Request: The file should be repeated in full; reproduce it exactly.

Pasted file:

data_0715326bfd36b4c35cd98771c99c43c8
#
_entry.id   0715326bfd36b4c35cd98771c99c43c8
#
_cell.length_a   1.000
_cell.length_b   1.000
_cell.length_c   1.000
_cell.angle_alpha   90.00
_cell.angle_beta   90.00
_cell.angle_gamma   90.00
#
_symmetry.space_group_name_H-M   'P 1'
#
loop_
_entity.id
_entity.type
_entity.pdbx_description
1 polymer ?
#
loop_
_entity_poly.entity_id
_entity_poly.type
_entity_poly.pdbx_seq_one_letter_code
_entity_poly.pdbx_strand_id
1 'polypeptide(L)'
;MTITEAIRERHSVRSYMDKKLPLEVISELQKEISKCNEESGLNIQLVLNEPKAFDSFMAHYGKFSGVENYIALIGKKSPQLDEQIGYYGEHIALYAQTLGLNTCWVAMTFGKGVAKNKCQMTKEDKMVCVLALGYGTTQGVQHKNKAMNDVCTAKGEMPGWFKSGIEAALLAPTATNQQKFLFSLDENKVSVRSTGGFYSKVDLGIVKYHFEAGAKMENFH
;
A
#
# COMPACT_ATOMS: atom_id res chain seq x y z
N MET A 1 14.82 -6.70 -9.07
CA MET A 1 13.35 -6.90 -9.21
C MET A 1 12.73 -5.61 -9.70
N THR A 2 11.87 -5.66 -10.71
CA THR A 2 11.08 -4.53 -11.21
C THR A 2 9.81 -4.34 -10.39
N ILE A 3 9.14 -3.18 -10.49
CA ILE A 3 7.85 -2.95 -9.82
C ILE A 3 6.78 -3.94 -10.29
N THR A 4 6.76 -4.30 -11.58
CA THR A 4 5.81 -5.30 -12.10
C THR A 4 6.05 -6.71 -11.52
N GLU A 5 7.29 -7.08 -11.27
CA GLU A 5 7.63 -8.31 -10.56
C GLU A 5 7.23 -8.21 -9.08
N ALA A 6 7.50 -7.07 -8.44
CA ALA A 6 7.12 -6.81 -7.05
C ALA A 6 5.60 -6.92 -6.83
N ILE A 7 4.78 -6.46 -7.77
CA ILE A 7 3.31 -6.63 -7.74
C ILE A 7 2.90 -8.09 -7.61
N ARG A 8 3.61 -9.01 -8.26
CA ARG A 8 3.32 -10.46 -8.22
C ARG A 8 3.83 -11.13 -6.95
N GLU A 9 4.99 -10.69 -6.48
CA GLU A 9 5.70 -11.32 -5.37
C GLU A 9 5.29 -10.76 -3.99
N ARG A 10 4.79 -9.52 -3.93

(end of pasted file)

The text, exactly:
data_0715326bfd36b4c35cd98771c99c43c8
#
_entry.id   0715326bfd36b4c35cd98771c99c43c8
#
_cell.length_a   1.000
_cell.length_b   1.000
_cell.length_c   1.000
_cell.angle_alpha   90.00
_cell.angle_beta   90.00
_cell.angle_gamma   90.00
#
_symmetry.space_group_name_H-M   'P 1'
#
loop_
_entity.id
_entity.type
_entity.pdbx_description
1 polymer ?
#
loop_
_entity_poly.entity_id
_entity_poly.type
_entity_poly.pdbx_seq_one_letter_code
_entity_poly.pdbx_strand_id
1 'polypeptide(L)'
;MTITEAIRERHSVRSYMDKKLPLEVISELQKEISKCNEESGLNIQLVLNEPKAFDSFMAHYGKFSGVENYIALIGKKSPQLDEQIGYYGEHIALYAQTLGLNTCWVAMTFGKGVAKNKCQMTKEDKMVCVLALGYGTTQGVQHKNKAMNDVCTAKGEMPGWFKSGIEAALLAPTATNQQKFLFSLDENKVSVRSTGGFYSKVDLGIVKYHFEAGAKMENFH
;
A
#
# COMPACT_ATOMS: atom_id res chain seq x y z
N MET A 1 14.82 -6.70 -9.07
CA MET A 1 13.35 -6.90 -9.21
C MET A 1 12.73 -5.61 -9.70
N THR A 2 11.87 -5.66 -10.71
CA THR A 2 11.08 -4.53 -11.21
C THR A 2 9.81 -4.34 -10.39
N ILE A 3 9.14 -3.18 -10.49
CA ILE A 3 7.85 -2.95 -9.82
C ILE A 3 6.78 -3.94 -10.29
N THR A 4 6.76 -4.30 -11.58
CA THR A 4 5.81 -5.30 -12.10
C THR A 4 6.05 -6.71 -11.52
N GLU A 5 7.29 -7.08 -11.27
CA GLU A 5 7.63 -8.31 -10.56
C GLU A 5 7.23 -8.21 -9.08
N ALA A 6 7.50 -7.07 -8.44
CA ALA A 6 7.12 -6.81 -7.05
C ALA A 6 5.60 -6.92 -6.83
N ILE A 7 4.78 -6.46 -7.77
CA ILE A 7 3.31 -6.63 -7.74
C ILE A 7 2.90 -8.09 -7.61
N ARG A 8 3.61 -9.01 -8.26
CA ARG A 8 3.32 -10.46 -8.22
C ARG A 8 3.83 -11.13 -6.95
N GLU A 9 4.99 -10.69 -6.48
CA GLU A 9 5.70 -11.32 -5.37
C GLU A 9 5.29 -10.76 -3.99
N ARG A 10 4.79 -9.52 -3.93